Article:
Juvenile or Type 1 Diabetes usually strikes children and is different from Type 2 in that it can never be controlled by diet and lifestyle alone.  Since the insulin producing cells are dead, all Type 1s NEED to inject insulin to stay alive.  Insulin cannot be taken orally, it must be injected multiple times per day or continuously via a catheter inserted into the skin attached to an insulin pump.  Without injected insulin, the Type 1 diabetic would eventually slip into a coma and die.  This was always the outcome before the discovery of insulin.

Injecting synthetic insulin to replace the insulin no longer produced by the pancreas is the easy part of the Type 1 diabetic treatment.  Along with the destruction of the insulin producing cells in the pancreas, Type 1 diabetics also lose the very complex ability to maintain normal blood sugar concentration.  Every minute of every day, the non-diabetic body is automatically making tiny adjustments using various hormones...etc... to ensure that blood glucose (sugar) values are in check.  This is no longer the case in a Type 1 diabetic who has to try to manually maintain these blood glucose values as close to normal as possible.  Insulin and food are only part of the blood glucose balance equation.  Everything from nervousnous, stress, fatigue, physical activity, viruses...etc... affect blood sugar.  This makes the task of normalizing Type 1 blood sugars very difficult if not impossible.  Even if you do everything right there will be times when your blood sugar is either too high or too low...  And then there are the very scary low lows like this one.

So now, without a healthy pancreas to normalize blood sugar levels, the Type 1 diabetic is at risk whenever these levels are out of range.  Even with "good control", blood glucose values are out of the normal range often (daily or even many times during each day).  Too low could lead to a seizure or even death.  Too high will lead to long term complications such as retinopathy, amputation, kidney failure...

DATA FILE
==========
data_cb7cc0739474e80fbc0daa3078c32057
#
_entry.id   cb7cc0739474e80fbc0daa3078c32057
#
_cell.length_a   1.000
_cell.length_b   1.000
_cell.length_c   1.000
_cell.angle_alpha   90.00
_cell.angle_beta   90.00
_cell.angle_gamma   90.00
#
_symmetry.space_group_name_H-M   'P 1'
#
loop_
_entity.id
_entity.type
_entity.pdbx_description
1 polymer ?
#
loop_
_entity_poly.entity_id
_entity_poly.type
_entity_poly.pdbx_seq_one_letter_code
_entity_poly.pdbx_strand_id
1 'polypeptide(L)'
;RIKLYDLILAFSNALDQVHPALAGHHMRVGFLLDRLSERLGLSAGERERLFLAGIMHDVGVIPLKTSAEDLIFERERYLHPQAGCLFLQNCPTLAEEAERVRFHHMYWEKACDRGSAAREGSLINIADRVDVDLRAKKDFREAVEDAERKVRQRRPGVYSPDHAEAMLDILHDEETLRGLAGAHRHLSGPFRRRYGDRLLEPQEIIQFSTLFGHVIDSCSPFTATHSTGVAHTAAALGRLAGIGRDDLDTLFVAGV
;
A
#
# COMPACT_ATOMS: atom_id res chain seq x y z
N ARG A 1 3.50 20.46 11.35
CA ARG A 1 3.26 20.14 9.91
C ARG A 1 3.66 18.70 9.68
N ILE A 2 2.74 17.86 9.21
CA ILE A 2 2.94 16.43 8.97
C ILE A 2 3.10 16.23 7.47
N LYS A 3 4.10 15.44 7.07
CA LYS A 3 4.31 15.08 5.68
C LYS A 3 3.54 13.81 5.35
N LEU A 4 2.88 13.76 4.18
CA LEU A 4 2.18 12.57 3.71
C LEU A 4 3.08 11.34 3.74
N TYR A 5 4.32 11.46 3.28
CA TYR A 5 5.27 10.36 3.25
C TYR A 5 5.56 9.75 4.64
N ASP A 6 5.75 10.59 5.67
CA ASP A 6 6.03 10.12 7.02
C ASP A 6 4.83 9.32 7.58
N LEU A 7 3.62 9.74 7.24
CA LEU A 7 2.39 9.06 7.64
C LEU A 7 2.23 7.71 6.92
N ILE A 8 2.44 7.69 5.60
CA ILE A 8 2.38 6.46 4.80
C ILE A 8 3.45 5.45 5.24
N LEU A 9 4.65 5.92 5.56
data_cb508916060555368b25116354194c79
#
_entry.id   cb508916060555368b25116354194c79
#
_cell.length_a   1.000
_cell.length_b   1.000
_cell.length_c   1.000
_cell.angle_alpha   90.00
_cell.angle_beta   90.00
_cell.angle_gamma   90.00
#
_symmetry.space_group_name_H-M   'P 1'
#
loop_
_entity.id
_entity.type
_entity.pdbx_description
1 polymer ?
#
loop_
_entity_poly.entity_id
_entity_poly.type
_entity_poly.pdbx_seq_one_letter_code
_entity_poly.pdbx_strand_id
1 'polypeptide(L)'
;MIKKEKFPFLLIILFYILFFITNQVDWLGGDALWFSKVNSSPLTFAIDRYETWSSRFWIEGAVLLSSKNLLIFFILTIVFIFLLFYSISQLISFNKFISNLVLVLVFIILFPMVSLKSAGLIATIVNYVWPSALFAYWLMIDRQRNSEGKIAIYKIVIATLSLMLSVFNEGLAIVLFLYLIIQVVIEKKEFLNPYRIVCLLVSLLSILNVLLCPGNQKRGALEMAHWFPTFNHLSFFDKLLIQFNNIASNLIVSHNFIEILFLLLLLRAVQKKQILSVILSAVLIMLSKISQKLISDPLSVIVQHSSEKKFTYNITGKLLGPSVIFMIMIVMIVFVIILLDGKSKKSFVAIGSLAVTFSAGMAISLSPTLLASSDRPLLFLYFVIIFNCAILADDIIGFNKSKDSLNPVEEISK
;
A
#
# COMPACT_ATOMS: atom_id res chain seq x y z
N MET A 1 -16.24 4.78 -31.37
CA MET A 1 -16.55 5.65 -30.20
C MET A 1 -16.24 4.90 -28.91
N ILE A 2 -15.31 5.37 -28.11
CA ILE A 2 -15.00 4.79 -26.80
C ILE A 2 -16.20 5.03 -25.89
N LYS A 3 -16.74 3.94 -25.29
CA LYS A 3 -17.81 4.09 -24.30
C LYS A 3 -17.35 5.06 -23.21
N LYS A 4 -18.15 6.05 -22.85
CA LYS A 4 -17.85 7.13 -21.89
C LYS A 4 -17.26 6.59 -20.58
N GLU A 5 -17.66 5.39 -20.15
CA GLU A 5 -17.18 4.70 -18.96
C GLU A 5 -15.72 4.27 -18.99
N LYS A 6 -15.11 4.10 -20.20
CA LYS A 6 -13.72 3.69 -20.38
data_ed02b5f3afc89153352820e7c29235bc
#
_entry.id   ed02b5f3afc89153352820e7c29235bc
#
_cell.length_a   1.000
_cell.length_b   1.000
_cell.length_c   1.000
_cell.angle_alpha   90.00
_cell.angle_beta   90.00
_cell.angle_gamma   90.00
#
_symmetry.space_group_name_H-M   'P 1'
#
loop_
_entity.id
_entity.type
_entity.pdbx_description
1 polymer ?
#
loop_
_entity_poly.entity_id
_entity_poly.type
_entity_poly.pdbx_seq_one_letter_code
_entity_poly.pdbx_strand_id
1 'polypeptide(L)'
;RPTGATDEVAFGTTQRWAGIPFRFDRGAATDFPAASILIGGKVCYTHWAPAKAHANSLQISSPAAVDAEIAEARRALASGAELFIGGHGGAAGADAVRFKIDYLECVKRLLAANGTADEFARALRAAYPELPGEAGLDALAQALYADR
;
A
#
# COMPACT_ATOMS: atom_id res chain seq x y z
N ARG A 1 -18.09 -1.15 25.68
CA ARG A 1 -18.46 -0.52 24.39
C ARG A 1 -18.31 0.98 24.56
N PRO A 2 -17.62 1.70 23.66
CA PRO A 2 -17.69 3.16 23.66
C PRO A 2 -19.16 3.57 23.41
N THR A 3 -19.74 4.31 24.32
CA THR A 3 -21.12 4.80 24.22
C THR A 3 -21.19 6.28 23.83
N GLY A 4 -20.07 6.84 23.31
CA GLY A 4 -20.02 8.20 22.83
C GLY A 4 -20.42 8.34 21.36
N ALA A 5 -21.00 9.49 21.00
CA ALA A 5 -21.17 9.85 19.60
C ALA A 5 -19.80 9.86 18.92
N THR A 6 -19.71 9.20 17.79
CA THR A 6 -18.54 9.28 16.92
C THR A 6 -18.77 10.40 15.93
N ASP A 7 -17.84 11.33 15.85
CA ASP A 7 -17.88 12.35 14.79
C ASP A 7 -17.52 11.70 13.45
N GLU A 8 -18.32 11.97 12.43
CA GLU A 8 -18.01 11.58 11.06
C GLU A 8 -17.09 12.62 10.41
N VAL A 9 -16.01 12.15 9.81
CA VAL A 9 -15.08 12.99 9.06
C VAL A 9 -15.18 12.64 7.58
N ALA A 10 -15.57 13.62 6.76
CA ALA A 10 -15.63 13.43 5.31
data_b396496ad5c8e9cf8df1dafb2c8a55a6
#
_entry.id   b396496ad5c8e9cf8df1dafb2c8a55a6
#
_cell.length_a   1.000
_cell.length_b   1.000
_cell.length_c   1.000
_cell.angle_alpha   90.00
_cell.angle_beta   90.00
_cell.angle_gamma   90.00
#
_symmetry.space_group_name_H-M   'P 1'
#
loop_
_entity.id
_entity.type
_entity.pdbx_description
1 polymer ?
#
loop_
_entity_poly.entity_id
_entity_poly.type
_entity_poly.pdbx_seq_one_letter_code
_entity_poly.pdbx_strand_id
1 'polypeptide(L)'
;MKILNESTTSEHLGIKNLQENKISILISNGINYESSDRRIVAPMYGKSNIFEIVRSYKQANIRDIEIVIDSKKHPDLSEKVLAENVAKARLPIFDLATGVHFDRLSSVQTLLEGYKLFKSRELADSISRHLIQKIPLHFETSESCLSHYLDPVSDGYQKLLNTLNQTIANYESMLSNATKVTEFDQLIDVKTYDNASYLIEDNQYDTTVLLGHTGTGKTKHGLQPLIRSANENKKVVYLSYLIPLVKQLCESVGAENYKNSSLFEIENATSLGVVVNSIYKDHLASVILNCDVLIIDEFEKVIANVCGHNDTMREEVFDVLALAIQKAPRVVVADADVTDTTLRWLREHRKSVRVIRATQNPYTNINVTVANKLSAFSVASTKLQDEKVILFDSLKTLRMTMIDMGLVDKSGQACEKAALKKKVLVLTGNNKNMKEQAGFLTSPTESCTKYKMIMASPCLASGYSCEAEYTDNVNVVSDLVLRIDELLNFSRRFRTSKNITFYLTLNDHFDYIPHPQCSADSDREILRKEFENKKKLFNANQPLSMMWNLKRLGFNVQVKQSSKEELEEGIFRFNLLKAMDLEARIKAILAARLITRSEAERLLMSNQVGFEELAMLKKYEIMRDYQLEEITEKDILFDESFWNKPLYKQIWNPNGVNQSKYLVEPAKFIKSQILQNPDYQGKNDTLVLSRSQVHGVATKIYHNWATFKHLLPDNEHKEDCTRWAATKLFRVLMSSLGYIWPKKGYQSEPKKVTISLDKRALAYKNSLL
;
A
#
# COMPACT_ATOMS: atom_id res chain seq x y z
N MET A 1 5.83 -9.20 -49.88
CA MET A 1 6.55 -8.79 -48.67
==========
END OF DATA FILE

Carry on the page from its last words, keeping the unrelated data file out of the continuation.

Insulin is by no means a cure.  It keeps the Type 1 diabetic alive and has made the disease no longer terminal, but it still is only one piece of the puzzle required to normalize blood glucose.

Tuesday, August 9, 2011

Out of hiding...

This blog is not dead. Let’s just say that it has been “hibernating”. My gaming strategy as of late has been acting and reacting and not so much analyzing. I’ve just been taking care of things without analyzing why or why not. I’ve been following the old Nike mantra “Just do it”.

It’s funny, because I can take a break from blogging. I can disappear from this virtual world whenever I choose to and for non-gaming followers, Type 1 Diabetes also goes away whenever I do. For gamers, it’s always there… We still deal with high blood sugars that don’t seem to want to go down even after you do everything right. We still deal with lows that make Adele feel all oozy and we still do multiple blood sugar checks throughout the day and night… every single day… and night.

As we’re getting closer to the 9 year anniversary of Adele’s diagnosis, I seem to be closer to accepting the diagnosis. What other choice do I have? But with this "acceptance" there also seems to be less motivation to keep working towards the search for a cure. I have noticed that for most Type 1 gamers, the energy put into Type 1 awareness and fundraising is inversely proportional to the number of years of Type 1 gaming. I don’t want it to be this way for myself.

In a few weeks, I will again be riding my bike as part of the national Cyclebetes relay to raise awareness and research funds for the Juvenile Diabetes Research Foundation - JDRF.  In support of this, my posts will be back to the basics, explaining what Type 1 Diabetes is and what it entails.  We need a cure and hopefully my upcoming short and to-the-point posts will help explain why.  Stay tuned...